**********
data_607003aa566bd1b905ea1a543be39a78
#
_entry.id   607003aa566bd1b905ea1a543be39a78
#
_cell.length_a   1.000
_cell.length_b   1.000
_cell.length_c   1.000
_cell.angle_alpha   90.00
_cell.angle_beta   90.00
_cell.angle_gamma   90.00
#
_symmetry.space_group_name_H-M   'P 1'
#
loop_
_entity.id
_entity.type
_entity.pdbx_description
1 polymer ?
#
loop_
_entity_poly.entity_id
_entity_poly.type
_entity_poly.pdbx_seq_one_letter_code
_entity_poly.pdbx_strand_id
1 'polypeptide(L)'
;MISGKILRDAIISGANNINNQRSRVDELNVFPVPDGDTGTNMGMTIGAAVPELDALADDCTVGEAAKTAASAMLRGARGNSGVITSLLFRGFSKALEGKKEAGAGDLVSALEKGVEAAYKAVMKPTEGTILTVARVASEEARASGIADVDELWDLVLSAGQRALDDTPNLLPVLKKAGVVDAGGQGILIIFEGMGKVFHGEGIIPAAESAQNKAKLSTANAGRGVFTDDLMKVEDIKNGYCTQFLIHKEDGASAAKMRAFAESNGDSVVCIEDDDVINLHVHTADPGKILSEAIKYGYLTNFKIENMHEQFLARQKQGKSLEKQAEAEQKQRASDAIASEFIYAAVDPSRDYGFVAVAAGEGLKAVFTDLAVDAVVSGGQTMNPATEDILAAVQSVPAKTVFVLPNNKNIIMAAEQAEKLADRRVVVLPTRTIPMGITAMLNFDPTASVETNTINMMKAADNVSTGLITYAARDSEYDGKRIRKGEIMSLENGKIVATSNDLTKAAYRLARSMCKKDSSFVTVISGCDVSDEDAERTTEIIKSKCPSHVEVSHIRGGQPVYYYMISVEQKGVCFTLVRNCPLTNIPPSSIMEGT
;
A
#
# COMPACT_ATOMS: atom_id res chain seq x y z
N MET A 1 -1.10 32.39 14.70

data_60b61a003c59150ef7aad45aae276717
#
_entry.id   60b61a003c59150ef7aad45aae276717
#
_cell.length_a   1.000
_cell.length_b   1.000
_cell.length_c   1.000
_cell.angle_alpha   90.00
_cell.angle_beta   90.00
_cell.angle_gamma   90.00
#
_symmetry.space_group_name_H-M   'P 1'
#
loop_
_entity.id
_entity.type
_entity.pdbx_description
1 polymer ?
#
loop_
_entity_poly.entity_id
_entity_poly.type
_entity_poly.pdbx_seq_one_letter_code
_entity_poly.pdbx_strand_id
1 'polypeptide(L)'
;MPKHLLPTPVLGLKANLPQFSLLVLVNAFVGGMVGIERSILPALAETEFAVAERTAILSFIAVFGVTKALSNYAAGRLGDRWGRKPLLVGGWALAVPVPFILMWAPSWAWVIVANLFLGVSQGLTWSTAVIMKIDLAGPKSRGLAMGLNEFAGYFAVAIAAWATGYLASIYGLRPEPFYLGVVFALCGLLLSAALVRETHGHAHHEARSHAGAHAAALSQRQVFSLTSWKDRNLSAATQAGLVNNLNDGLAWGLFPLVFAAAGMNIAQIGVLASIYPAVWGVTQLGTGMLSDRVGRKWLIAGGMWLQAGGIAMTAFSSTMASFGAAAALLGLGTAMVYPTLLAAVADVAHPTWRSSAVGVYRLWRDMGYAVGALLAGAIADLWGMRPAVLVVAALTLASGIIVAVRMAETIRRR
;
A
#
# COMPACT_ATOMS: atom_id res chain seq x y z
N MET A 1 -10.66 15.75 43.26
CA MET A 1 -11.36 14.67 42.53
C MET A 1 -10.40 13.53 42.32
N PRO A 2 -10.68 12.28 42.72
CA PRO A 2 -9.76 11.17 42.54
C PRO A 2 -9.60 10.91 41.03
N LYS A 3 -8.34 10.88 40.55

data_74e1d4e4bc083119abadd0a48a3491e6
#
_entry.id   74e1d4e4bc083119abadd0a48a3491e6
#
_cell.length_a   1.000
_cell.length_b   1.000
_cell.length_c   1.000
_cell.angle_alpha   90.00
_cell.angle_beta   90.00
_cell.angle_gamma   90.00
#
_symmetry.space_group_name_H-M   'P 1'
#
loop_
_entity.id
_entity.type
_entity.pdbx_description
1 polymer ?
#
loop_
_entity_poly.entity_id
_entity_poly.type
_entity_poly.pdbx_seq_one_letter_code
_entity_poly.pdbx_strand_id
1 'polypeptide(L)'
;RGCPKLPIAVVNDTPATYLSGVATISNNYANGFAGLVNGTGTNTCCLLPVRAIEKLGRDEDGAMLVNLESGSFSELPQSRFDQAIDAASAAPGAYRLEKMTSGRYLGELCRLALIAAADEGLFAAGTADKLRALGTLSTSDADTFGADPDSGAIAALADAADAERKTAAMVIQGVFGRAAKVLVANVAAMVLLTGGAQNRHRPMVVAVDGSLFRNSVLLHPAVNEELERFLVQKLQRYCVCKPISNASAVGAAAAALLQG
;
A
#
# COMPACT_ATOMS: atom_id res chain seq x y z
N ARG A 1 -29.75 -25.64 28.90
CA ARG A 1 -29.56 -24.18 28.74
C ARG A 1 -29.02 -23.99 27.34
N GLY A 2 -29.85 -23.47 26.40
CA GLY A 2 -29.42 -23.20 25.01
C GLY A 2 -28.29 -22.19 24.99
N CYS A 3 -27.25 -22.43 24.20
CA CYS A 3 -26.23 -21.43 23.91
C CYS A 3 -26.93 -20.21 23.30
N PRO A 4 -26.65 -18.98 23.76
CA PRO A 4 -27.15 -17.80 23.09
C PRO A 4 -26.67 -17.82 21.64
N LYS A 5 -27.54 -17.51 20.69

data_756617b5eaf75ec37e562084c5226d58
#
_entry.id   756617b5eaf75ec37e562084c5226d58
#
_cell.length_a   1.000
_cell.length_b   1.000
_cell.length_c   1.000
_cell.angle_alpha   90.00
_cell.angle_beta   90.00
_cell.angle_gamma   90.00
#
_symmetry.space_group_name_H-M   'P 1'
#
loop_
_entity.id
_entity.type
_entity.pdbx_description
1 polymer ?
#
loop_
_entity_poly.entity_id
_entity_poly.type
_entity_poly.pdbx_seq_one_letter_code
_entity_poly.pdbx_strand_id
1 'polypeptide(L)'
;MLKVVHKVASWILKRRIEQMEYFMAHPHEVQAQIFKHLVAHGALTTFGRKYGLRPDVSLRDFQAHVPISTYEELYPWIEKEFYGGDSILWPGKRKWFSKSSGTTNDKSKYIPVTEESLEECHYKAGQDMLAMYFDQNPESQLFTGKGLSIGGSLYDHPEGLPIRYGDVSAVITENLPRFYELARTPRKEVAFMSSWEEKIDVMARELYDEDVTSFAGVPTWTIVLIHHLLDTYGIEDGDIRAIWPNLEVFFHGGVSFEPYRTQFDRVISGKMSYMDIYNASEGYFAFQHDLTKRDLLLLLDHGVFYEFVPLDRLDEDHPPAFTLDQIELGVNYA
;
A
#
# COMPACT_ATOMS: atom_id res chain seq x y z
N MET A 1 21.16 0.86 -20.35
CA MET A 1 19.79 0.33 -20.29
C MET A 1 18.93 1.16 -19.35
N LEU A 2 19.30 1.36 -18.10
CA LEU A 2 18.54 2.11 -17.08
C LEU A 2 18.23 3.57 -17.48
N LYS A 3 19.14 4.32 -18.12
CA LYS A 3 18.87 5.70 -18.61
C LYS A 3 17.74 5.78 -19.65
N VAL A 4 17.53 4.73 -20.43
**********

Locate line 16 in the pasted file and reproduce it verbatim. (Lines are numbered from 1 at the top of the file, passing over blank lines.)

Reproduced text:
_entity.type